Matthew, The Scripture, And Jesus

Matthew has some important things to say in the early chapters of his gospel regarding Scripture and God.  In chapter 2, he tells the familiar story of the Magi who have been following a star in search of “the One who has born the King of the Jews,” (v. 2).  There’s much we don’t know—how did they know to follow this (apparently special) star?  Did an angel appear to them or a prophet instruct them? Did they gain access somehow to the Jewish Scriptures and read of the coming Messiah?  We only know what Matthew tells us and his interest is in showing us that this star led them to Jerusalem.    Their inquiries about finding the newborn Jewish king don’t sit well with current king (Herod), who calls his experts in to find out exactly where the Christ is to be born.  It doesn’t appear that they had to unroll a scroll or pull up an app—they know it is Bethlehem and quote Micah 5:2. It’s pretty clear they know the Scripture!

What’s equally clear is when the Magi finally get back on the road and follow the star to Bethlehem—no one else goes with them! It’s about five miles from Jerusalem to Bethlehem—a few hours journey at the most, and none of the chief priests or teachers of the law were willing to invest the time for the possibility of seeing the Messiah.  Meanwhile, the less informed but pure hearted Magi are blessed.  The takeaway from this?  We’re not to automatically assume that greater knowledge of God’s word automatically means greater spirituality or greater blessings—there are other important factors to consider.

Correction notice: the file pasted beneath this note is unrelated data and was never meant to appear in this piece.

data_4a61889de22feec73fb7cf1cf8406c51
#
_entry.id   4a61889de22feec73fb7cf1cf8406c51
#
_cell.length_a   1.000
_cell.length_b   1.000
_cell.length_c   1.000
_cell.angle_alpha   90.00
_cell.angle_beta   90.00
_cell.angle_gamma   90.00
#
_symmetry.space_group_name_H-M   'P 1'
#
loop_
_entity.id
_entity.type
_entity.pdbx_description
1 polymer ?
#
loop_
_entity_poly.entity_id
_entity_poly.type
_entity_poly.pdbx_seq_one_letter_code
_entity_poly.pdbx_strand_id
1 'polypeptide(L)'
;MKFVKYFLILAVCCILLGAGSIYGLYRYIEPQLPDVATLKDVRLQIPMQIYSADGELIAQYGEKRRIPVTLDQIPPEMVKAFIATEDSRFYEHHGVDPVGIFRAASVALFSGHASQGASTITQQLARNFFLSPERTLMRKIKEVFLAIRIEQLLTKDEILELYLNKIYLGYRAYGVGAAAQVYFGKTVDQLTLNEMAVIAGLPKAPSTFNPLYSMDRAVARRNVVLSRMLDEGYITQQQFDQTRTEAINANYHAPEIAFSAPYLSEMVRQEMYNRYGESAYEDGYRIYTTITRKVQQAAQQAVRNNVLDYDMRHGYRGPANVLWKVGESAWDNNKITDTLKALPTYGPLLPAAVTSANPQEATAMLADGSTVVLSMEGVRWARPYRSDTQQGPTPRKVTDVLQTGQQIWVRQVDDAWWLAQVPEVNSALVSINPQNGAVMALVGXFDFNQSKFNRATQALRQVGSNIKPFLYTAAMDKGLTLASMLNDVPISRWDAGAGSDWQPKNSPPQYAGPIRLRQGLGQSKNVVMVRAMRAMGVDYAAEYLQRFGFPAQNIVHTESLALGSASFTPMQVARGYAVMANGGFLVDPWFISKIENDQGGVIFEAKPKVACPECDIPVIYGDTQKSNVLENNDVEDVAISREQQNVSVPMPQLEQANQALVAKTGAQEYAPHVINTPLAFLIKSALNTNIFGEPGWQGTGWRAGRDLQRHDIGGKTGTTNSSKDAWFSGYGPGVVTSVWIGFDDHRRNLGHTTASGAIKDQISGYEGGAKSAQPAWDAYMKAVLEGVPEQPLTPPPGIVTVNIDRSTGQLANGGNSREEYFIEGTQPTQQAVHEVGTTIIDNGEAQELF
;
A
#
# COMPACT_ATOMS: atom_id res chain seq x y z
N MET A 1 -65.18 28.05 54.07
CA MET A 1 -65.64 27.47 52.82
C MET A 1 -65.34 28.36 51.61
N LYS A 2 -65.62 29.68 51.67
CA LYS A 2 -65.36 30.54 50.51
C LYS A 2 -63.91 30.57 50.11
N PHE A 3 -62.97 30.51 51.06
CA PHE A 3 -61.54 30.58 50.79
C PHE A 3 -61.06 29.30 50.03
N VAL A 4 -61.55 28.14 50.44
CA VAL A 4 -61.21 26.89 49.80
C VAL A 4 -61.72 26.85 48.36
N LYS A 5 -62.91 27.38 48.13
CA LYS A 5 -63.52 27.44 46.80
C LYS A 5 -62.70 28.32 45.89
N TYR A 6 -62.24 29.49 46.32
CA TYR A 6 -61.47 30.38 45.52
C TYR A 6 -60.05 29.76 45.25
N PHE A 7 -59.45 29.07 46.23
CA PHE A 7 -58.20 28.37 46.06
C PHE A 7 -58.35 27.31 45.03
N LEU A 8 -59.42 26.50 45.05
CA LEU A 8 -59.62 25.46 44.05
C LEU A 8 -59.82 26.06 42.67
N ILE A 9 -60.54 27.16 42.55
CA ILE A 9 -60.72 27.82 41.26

In chapter 4 we meet someone else who is quite conversant with the Scripture.  Satan quotes Psalm 91:11-12 in an effort to get Jesus to throw Himself off the pinnacle of the temple.  After all, what a sign it would be for the Messiah to do this in the most religious place of the most religious city.  It would be a spectacular display of His faith in God.  But Jesus points out that Satan is distorting what the Scripture says—the psalmist is not speaking of God protecting people who act presumptuously.  And He quotes Deuteronomy 6:16 as evidence.  From this we learn there is a difference between knowing what the Scripture says and understanding what it means.

Don’t miss the message!  None of Matthew’s narrative is meant to discount the value of the biblical witness in our lives. It is rather to remind us that Scripture can be used or misused.  It is misused when it is understood but not obeyed—knowing Scripture is never a substitute for knowing God.

What Matthew would have us to see is that Scripture is a blessing when it is used as Jesus used it.  In all three of His temptations He turns to the God’s word in order to be shaped and sustained by His Father.  This is the model we need to follow.  



Published by A Taste of Grace with Bruce Green

I grew up the among the cotton fields, red clay and aerospace industry of north Alabama. My wife and I are blessed with three adult children and five grandchildren.

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